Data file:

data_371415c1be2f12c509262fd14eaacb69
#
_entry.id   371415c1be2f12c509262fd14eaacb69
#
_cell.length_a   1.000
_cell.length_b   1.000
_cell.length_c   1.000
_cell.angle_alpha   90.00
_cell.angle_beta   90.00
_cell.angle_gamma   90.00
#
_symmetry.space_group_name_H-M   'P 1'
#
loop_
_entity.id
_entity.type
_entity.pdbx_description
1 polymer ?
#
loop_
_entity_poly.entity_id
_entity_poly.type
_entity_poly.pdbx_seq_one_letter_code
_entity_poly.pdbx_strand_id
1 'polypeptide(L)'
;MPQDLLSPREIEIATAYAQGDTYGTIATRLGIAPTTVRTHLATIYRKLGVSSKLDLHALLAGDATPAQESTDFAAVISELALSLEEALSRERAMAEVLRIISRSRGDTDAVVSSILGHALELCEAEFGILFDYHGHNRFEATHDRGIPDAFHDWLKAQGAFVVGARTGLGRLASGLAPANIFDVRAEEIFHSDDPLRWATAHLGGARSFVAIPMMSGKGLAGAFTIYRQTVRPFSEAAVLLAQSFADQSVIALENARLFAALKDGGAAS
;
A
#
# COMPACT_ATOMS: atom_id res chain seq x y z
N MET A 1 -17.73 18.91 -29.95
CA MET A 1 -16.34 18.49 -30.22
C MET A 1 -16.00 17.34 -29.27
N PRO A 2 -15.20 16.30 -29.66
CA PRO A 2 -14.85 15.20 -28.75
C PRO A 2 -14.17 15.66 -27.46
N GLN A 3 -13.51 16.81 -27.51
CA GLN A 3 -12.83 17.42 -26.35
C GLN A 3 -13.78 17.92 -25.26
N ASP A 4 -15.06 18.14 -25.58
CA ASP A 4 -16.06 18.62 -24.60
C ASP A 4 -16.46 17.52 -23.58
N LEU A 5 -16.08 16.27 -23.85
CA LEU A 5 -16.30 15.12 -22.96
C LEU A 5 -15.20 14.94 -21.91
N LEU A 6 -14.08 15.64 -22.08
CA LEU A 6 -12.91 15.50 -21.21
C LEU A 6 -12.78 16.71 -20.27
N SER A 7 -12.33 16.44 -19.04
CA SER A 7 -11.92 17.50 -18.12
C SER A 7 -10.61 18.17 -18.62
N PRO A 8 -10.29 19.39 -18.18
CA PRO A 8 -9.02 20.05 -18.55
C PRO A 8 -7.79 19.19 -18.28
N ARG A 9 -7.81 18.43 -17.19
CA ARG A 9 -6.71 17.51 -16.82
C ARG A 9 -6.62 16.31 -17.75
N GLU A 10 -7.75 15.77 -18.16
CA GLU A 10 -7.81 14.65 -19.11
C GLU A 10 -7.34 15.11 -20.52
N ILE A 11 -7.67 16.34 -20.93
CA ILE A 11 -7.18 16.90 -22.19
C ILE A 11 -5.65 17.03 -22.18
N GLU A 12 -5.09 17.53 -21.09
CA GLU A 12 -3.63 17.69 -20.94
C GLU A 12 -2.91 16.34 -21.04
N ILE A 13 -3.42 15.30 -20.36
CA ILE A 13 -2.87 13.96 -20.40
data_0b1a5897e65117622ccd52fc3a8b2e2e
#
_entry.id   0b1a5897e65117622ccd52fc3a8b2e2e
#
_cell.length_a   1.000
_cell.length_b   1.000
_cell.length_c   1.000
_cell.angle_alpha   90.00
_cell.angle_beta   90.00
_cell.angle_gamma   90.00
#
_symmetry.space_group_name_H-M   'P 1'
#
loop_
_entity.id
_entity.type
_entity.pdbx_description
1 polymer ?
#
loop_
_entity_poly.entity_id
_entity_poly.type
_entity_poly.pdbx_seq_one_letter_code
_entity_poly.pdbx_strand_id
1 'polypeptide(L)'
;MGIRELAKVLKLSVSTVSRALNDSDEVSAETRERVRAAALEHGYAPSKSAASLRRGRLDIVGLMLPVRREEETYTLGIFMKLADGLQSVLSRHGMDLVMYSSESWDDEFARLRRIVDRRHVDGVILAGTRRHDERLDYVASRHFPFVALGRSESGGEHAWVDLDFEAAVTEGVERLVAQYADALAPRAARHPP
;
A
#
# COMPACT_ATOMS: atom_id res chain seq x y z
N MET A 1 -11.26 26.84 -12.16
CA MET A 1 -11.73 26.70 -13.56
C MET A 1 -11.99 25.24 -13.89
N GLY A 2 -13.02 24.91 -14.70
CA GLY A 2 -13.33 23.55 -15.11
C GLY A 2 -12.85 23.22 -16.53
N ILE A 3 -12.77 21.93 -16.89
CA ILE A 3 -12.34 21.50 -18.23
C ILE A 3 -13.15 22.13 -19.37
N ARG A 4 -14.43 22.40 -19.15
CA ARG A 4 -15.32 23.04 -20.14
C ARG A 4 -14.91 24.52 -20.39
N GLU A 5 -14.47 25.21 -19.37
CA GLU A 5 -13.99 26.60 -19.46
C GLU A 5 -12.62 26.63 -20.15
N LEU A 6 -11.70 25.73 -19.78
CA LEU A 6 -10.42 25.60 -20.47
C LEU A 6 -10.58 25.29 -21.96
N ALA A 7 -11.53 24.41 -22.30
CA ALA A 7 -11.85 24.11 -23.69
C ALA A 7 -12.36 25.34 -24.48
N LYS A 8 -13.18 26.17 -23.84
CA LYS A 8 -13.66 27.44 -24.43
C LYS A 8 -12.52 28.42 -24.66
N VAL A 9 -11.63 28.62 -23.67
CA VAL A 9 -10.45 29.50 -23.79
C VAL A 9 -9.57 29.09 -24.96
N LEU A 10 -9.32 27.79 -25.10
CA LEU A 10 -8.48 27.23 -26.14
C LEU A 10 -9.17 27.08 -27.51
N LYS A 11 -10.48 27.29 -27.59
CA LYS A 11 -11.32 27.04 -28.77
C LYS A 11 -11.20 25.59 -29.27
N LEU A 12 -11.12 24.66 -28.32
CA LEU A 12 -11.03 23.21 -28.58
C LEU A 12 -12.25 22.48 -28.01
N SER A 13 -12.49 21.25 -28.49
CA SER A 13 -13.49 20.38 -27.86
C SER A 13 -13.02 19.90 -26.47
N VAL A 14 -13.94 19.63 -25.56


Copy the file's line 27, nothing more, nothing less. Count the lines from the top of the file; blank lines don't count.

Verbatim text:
;